A perfect day on the Sussex Coast

I live with my husband and children in rural south-east England. My favourite place for a family day trip is a stunning beach called Birling Gap on England’s South coast, near the vibrant city of Brighton in Sussex.


The pebbly beach is owned by the National Trust, a charity which protects the nation’s heritage. There’s nothing there but the Birling Gap café and glorious views in every direction. The white of the famous Seven Sisters chalk cliffs, the green of the South Downs, the ever-changing English Channel and the beach itself combine to make a unique and glorious spot. The cliffs there are eroding and above the beach sits a terrace of coastguard cottages which has partly disappeared because of the encroaching sea. Next to these cottages is an old-fashioned red phone box which my children think is hilarious – they love pretending to make calls from it and hearing about life before mobile phones.

Before visiting Birling Gap it’s best to check the tide times to make sure that you go there at low tide. For my perfect day there with my kids I’d take a picnic, swimsuits, towels, buckets, fishing nets and something to sit on. We’d arrive early on a sunny day at low tide. We’d head down the steep stairs to the pebbly beach and enjoy rock-pooling, paddling, swimming and sunbathing until it was time for our picnic lunch.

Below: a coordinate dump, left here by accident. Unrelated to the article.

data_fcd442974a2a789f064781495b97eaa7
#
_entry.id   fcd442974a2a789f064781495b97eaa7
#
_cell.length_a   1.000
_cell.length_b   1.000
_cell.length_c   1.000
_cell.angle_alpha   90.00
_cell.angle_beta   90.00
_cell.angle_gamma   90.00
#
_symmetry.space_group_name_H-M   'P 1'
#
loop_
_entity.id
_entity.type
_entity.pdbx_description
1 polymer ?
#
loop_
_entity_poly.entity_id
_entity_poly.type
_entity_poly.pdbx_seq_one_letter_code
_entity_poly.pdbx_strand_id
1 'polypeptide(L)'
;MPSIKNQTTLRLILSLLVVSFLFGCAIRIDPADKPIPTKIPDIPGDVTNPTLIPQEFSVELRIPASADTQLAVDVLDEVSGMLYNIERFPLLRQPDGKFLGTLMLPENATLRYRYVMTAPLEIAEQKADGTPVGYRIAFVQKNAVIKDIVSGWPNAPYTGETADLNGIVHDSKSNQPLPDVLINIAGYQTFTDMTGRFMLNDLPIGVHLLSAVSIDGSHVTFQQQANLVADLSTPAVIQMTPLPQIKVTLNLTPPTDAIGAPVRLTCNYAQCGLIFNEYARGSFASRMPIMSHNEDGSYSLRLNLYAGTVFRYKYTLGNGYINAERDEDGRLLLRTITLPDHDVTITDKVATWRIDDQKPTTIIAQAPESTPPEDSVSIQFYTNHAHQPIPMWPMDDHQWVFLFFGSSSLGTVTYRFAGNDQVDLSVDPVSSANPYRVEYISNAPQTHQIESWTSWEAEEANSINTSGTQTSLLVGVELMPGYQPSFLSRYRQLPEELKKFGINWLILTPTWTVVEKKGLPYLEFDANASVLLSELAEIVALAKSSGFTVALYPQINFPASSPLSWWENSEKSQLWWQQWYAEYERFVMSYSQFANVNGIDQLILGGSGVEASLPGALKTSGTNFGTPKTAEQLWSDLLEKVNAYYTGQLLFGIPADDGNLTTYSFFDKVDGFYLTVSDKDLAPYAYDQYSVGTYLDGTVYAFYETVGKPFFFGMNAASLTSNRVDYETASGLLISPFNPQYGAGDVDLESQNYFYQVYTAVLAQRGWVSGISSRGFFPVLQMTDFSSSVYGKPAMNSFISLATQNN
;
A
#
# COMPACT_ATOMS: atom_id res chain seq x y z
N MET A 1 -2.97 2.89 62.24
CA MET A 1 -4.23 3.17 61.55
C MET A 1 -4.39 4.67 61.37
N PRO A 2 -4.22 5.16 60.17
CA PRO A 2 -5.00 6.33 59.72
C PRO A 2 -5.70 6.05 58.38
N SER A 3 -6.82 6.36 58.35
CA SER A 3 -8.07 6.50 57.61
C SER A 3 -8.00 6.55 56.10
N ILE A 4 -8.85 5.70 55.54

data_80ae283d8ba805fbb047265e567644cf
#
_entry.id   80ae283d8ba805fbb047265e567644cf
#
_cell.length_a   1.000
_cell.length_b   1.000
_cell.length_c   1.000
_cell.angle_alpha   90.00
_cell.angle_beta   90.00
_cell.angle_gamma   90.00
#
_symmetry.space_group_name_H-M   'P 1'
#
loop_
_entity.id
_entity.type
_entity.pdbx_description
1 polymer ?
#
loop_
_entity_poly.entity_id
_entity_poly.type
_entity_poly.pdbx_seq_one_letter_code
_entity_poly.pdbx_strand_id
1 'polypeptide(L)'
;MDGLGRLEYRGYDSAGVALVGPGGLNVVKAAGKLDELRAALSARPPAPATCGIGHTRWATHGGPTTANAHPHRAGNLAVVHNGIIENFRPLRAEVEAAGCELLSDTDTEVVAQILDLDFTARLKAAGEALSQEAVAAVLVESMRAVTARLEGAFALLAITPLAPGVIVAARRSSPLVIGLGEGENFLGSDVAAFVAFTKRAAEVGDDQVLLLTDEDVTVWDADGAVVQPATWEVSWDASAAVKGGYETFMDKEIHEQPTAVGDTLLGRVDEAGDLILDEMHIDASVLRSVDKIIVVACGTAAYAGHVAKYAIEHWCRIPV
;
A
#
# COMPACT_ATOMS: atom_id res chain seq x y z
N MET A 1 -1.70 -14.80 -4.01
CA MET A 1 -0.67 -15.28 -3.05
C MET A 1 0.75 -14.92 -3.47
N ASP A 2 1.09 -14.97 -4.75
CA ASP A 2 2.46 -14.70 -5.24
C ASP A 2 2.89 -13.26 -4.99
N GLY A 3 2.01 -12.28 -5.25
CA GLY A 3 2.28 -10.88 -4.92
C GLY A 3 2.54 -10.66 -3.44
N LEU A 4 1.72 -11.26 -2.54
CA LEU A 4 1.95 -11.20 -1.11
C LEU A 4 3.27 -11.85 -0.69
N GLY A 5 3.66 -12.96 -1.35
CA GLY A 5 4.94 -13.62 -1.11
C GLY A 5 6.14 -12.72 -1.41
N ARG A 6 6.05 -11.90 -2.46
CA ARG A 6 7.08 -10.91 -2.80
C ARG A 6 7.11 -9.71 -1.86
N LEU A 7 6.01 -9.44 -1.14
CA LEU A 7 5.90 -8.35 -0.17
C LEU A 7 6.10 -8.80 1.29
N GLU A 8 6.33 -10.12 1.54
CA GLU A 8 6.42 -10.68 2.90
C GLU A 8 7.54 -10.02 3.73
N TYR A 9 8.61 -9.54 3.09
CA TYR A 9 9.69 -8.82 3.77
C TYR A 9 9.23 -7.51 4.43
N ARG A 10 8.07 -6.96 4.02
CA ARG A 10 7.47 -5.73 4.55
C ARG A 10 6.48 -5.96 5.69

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After lunch we’d go up the stairs, through the car park and walk along the cliff path to the East, keeping well away from the cliff edge. This is a gentle, uphill walk through green, chalk-flecked downland with huge skies framing views across the English channel. After a few minutes’ walk you come to the Belle Tout Lighthouse which was built in 1832, decommissioned in 1902 and is now a bed & breakfast hotel. On the ground near here there are often pictures and words formed of the tiny pieces of chalk which are everywhere on the grass. We’d stop to create our own pictures, which my children love doing, and then follow the path behind the B&B and out the other side for a view of the iconic red and white stripes of Beachy Head Lighthouse. (When the lighthouse owner could no longer afford to repaint the brightly coloured stripes a public appeal raised the money to cover the work).


We’d then walk back to the car park and nip to the café for an ice-cream, which we’d eat back on the beach. We’d stay at the beach as long as we wanted to, then pop in to the café for a cream tea before setting off for home.